Revocable Trust. The most typical trust we see in our office is the revocable trust. Often, the grantor and trustee are the same person. This is an estate planning tool that allows trust assets to pass privately and avoid probate, as well as allows for the grantor to dictate how assets should pass to heirs. Some parents would like their children to receive the bulk of their inheritance once they have reached a certain level of maturity. Once they have died, the trust might instruct the trustee to release income and principal to their children when certain milestones have been achieved or under certain circumstances, such as going to college, starting a business, or receiving a down payment for a home. A revocable trust can be changed at any time while the grantor is still alive. Once the grantor dies, the trust becomes irrevocable.
Testamentary Trust. This kind of trust is embedded in a will and does not exist until a person dies. Typically, people with young children will include this trust, which springs at death (or the second death, in the case of a married couple), and it is intended to provide for the children. Testamentary Trusts (trusts that are created as part of a will, detailing how the trustee manages and distributes the trust assets although the trust itself is not established until the death of the grantor) do not avoid probate.
Disclaimer Trust. This is another kind of trust that can be set up within a will and doesn’t exist until a person dies. It is generally used by married couples to reduce or eliminate future estate taxes that could occur on the second spouse’s death. Once the first spouse dies, the surviving spouse can choose to disclaim some of the assets. Assets that are disclaimed will be moved into a disclaimer trust, which can reduce future estate taxes. Depending on the language of the disclaimer trust, the surviving spouse might receive the income from the trust and may be able to access some principal according to certain circumstances.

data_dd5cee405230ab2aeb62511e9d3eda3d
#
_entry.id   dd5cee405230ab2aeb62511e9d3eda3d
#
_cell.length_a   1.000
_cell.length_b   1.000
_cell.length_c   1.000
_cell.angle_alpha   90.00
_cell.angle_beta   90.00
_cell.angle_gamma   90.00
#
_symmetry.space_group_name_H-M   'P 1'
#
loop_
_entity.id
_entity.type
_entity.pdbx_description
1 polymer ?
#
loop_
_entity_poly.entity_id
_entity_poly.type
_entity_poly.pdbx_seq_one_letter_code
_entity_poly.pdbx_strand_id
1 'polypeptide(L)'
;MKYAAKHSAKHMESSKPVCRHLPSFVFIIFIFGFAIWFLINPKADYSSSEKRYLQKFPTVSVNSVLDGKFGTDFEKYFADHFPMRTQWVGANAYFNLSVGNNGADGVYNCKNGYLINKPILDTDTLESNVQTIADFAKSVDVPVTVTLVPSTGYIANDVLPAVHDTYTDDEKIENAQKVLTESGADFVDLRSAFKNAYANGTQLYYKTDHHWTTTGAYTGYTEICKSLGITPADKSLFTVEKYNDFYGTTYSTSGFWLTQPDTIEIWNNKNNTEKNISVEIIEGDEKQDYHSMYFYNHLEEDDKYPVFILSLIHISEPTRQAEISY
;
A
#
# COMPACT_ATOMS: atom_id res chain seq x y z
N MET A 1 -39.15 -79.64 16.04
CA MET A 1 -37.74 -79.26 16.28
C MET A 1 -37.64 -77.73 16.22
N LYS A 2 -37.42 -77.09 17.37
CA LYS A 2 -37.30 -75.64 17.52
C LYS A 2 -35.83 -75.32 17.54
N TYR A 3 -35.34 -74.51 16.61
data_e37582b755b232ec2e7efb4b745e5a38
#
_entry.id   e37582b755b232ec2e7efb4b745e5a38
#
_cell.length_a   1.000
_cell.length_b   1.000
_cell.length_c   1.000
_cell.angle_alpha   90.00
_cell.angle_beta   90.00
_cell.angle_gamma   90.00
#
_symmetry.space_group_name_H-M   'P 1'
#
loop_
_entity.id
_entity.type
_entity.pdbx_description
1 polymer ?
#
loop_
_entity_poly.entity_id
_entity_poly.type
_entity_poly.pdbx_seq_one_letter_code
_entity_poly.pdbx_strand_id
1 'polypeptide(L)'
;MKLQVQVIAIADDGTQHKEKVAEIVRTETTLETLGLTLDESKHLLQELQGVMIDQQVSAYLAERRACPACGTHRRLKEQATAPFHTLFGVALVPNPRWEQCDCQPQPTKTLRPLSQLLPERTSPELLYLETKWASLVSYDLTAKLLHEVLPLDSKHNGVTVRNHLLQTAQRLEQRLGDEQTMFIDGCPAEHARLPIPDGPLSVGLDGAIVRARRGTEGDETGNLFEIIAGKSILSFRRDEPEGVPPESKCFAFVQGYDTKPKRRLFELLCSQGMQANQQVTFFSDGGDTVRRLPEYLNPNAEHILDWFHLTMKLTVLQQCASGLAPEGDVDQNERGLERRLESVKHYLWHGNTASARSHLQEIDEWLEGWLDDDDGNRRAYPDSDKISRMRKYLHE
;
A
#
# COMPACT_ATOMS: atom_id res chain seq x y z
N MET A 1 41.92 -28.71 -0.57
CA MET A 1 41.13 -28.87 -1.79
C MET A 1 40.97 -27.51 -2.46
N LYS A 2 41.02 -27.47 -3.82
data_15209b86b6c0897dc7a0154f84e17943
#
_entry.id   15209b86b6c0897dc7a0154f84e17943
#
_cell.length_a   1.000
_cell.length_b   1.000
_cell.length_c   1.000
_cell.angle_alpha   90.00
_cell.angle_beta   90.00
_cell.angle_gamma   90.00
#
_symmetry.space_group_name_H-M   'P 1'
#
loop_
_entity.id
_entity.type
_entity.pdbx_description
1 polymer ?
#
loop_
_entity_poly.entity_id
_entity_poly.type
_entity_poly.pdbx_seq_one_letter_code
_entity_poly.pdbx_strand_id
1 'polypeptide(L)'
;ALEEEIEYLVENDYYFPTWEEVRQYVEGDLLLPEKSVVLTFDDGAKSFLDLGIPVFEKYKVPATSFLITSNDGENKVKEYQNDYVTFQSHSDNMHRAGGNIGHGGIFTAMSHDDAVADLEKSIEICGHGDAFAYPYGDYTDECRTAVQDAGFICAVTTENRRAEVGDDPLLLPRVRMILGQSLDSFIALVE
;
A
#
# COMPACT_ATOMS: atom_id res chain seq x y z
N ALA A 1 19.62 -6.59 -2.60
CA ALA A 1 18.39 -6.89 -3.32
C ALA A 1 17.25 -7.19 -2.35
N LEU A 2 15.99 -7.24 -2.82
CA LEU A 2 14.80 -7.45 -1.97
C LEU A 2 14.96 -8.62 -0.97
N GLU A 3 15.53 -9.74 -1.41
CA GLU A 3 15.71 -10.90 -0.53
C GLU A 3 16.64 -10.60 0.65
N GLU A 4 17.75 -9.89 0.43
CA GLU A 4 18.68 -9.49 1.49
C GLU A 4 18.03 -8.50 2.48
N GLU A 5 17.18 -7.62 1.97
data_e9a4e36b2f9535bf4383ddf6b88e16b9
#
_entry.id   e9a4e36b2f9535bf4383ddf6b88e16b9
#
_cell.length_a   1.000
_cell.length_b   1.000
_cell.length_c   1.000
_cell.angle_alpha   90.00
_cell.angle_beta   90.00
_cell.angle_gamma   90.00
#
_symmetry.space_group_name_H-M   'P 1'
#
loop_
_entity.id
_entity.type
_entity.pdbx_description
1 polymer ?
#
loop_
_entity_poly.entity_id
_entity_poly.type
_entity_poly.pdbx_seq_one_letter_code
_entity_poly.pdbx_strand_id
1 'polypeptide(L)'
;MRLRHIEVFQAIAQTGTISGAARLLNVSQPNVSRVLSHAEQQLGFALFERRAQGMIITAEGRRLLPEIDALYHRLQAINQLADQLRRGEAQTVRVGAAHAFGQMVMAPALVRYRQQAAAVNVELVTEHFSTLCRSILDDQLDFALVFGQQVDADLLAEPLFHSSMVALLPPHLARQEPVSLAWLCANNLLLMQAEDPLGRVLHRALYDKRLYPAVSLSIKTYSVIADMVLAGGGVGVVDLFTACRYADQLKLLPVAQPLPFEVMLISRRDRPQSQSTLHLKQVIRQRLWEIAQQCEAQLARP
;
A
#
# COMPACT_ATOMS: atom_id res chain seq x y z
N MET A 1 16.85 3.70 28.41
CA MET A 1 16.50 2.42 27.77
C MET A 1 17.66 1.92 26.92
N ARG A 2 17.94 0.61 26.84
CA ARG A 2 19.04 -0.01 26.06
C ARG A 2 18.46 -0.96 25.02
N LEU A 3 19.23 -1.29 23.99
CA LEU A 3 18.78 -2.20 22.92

Special Needs Trust. A special needs trust is used for heirs who have disabilities or special needs. This kind of trust will preserve a beneficiary’s eligibility for needs-based government benefits such as Medicaid and Supplemental Security Income (SSI). Because the beneficiary does not own the assets in the trust, they remain eligible for benefit programs that have an asset limit.
Irrevocable Trust. Any revocable trust becomes irrevocable at death. In addition, some people might want to create an irrevocable trust while they are alive as part of an overall estate tax reduction strategy. These trusts cannot be changed, so a lot of thought needs to go into using this kind of trust. Irrevocable trusts are often used by very wealthy people to transfer some of their assets to the next generation during their lifetime. Doing so may avoid some future estate taxes because they’ve transferred an asset early, so the growth of the asset is not in their estate decades later. These trusts may include stipulations about when and how income and principal are distributed to the next generation.
Other Trusts. There are other trusts that are used for other purposes. A qualified estate planning attorney will be able to help you determine if you need one of these more complicated trusts.
Whether you use a trust or just a will depends on your asset base, how you want your heirs to receive assets, if there is a person with special needs that may be inheriting, how much you value your privacy, and where you live. If you own properties in multiple states, a trust is commonly recommended to reduce probate expenses after death. Some states have a very onerous and expensive probate process, whereas other states do not. Many assets can pass easily by beneficiary designation and may not go through the will or a trust. Both trusts and beneficiary designations will avoid probate. A trust is private, whereas a will is not. A trust will allow you to dole money out to your children over time, whereas a will can’t. A trust can help protect funds from divorcing spouses and creditors, but a will won’t.